Take a moment to think about how your body felt after your last hard workout. Now imagine what would happen if your body still felt that way when it was time to do your next workout.
You wouldn’t perform very well, would you? This little thought experiment should give you an appreciation for the importance of recovery in the training process.
As a general rule, your next workout can only be as good as your recovery from the last one. And recovery from workouts depends heavily on nutrition.
Food provides the raw materials your body needs to process fatigue and restore “homeostasis” after workouts so your body is 100 percent ready for the next one.
Over the past 20 years, scientists have learned a lot about how nutrition can be used to maximize post-workout recovery. Their research has produced the following five rules of recovery nutrition.
Rule 1: Eat quickly
In the first hour or two after a workout, your body is in a unique hormonal state that allows it to take maximum advantage of nutrition for recovery. If you consume the right nutrients within this key window you will recover much faster than you would if you ate the same meal later.
Rule 2: Eat carbs
Your body burns a lot of carbs during workouts. Even low-intensity workouts done in the so-called fat-burning zone burn a lot of carbs because at any given intensity of exercise your brain consumes 20 percent of the total fuel you’re using and the brain runs entirely on carbs.
Carbohydrate is also the most limited fuel source in the body, so it’s important to start the process of replenishing your carb stores soon after completing each workout.
There’s no need to cram down a giant bowl of spaghetti straight out of the shower. What’s most important is that the total amount of carbohydrate you consume between workouts is sufficient. A modest-size dose of 30 to 40 grams of carbs in the first hour after exercise is enough to take advantage of the nutritional recovery window I described above.
A single large banana provides 30 grams of carbs. The bowl of spaghetti (or whatever) can come later at a regular mealtime.
Rule 3: Eat protein
In addition to using up fuel stores in your muscles and liver, workouts cause damage to muscle cells. Dietary protein is needed to repair that damage.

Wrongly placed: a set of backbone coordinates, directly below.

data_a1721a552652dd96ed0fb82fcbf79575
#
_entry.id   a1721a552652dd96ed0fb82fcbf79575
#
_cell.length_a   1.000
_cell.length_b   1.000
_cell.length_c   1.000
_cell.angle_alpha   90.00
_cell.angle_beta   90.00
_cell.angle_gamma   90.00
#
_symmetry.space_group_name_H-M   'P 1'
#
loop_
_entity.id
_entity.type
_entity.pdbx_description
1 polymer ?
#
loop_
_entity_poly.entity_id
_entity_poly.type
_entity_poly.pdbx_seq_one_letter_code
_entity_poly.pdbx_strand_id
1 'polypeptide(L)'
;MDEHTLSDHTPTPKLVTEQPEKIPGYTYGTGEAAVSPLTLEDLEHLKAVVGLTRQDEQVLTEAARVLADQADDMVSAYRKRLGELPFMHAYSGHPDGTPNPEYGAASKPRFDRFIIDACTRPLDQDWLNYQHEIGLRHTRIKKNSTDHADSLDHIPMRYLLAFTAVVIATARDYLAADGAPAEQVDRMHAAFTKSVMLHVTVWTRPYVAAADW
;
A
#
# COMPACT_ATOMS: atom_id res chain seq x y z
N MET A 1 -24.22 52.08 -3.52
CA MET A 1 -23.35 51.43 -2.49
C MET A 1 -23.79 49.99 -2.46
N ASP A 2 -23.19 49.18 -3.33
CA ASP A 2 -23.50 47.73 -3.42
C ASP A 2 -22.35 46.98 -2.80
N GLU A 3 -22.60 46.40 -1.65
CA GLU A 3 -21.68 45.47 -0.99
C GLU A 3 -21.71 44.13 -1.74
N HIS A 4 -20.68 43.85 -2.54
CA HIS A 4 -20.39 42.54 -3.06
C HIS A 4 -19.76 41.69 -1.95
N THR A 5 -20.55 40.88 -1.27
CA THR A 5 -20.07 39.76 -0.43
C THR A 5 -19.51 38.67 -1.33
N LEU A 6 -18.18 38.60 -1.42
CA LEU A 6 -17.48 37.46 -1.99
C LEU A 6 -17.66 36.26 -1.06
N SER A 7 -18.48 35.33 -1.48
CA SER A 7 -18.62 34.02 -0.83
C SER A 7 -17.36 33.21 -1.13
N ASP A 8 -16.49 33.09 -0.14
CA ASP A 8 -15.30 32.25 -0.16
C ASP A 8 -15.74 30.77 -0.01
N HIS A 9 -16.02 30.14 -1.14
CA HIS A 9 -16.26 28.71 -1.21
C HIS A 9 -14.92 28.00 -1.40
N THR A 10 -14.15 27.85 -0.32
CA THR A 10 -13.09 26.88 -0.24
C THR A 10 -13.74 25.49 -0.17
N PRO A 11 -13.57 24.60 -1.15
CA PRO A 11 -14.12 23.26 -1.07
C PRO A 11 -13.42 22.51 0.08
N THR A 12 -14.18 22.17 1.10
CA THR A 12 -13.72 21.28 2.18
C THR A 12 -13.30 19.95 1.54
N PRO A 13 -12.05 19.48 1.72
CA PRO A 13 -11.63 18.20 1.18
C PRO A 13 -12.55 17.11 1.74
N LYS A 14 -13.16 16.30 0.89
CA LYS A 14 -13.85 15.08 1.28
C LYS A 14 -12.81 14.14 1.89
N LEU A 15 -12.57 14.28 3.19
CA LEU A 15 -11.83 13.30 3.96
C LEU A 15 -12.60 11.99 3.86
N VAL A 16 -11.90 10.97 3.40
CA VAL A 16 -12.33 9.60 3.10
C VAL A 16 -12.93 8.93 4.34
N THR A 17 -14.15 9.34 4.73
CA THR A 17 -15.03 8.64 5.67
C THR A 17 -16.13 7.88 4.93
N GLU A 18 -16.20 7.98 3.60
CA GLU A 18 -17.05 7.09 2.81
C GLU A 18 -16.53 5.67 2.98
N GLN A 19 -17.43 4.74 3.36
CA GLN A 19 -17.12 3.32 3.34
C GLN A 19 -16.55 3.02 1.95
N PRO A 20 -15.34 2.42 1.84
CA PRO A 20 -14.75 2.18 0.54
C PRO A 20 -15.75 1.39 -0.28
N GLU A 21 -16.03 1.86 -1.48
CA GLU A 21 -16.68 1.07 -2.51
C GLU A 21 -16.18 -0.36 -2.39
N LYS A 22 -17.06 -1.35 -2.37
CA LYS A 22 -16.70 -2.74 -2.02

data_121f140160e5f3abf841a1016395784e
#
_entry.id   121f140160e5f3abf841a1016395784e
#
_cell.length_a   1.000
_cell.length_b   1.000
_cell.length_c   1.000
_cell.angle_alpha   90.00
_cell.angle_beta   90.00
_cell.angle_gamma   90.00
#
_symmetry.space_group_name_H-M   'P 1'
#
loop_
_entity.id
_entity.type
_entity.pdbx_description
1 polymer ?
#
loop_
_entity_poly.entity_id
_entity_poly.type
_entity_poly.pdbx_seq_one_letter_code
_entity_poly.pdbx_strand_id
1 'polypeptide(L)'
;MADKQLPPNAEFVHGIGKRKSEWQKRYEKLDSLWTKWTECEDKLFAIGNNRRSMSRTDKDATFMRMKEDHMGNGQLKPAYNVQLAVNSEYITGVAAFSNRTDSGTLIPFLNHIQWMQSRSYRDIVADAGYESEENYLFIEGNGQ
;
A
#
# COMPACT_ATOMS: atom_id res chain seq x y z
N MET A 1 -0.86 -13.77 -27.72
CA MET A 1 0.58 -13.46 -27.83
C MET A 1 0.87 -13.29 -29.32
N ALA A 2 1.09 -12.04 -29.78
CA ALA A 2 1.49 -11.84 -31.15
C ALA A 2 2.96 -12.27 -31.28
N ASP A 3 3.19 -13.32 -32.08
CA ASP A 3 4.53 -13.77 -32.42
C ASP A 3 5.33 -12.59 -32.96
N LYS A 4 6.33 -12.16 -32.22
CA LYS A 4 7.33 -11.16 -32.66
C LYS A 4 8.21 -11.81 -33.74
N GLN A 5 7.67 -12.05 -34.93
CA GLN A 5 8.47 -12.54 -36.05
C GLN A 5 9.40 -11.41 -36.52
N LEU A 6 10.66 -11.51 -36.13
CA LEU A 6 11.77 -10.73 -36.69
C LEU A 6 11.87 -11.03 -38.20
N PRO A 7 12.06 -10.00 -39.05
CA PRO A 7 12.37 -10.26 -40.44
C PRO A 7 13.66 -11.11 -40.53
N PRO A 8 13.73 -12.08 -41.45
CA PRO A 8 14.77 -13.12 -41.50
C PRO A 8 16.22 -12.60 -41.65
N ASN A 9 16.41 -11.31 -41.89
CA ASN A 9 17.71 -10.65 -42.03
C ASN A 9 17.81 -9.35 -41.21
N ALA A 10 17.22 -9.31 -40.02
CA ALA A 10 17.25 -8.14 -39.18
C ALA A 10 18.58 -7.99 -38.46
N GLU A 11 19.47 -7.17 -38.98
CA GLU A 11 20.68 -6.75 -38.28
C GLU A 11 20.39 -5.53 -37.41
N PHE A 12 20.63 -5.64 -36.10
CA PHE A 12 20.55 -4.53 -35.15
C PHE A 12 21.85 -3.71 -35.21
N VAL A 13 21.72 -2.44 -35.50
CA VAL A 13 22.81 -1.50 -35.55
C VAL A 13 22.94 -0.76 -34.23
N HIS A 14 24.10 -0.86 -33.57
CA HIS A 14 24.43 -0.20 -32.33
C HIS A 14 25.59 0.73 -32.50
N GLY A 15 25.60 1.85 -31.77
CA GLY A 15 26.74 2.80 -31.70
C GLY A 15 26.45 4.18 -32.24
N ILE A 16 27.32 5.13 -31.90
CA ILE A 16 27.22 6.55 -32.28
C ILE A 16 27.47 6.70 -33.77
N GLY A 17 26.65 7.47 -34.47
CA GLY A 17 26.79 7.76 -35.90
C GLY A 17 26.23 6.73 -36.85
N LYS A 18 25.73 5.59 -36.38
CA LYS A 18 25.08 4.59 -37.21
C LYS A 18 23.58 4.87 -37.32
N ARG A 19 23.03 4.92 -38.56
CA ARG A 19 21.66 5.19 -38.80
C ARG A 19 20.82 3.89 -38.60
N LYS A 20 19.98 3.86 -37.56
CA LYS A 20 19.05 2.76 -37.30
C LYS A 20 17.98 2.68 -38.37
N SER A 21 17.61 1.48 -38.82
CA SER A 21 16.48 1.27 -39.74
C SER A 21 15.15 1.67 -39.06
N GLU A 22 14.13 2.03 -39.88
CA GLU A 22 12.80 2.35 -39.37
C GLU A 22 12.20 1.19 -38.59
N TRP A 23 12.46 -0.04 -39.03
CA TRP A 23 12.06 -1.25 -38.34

But there’s another benefit to including protein in your post-workout snack: research has shown that when carbs and protein are consumed together after exercise, both muscle refueling and muscle repair proceed more quickly than when either carbohydrate or protein is consumed alone.
A little protein goes a long way during the post-workout nutritional recovery window. In fact, studies have demonstrated that the body is unable to make use of more than 10 grams of protein in the first hour after exercise.
This doesn’t mean you can’t eat more, just that you don’t need to. One serving of Greek yogurt contains 13 grams of protein.
Rule 4: Eat real food when possible
A large variety of recovery supplements—shakes, bars, and so forth—are marketed to runners and other endurance athletes. Many of these products are effective and nutritious, but real foods can be just as effective and are generally more nutritious.
Supplements have their place, but it’s a good idea to rely on real food whenever possible, and it’s usually possible to use real food for recovery nutrition.
Examples of convenient foods that provide the carbs and protein needed for recovery are old-fashioned oatmeal with almond slivers and blueberries and a sandwich with turkey, cheese, veggies and avocado on whole grain bread.
Save the supplements for workouts done away from home, when it may not be possible to consume real food within an hour of finishing up.
Rule 5: Drink!
Recovery nutrition is not all about eating, of course. It’s also important to rehydrate after workouts. There’s no need to aim for certain targets of fluid intake. Your thirst will guide you. The good old “pee test” is also helpful. If you drink enough so that your urine stream is clear two hours after your workout is over, you are fully rehydrated.
It is possible to get the carbs, protein, and fluid you need to maximize recovery from a single source. A fruit smoothie with protein powder is one option. Low-fat chocolate milk is another. Liquid recovery is a good way to go after high-intensity workouts that tend to suppress appetite for a while and make solid foods unappealing.
It’s Not Rocket Science
Recovery nutrition is not complicated, but it is important.
If you make a daily habit of prompt and proper post-workout nutrition you will be well rewarded with less muscle soreness, greater energy, better workouts, and ultimately faster race times.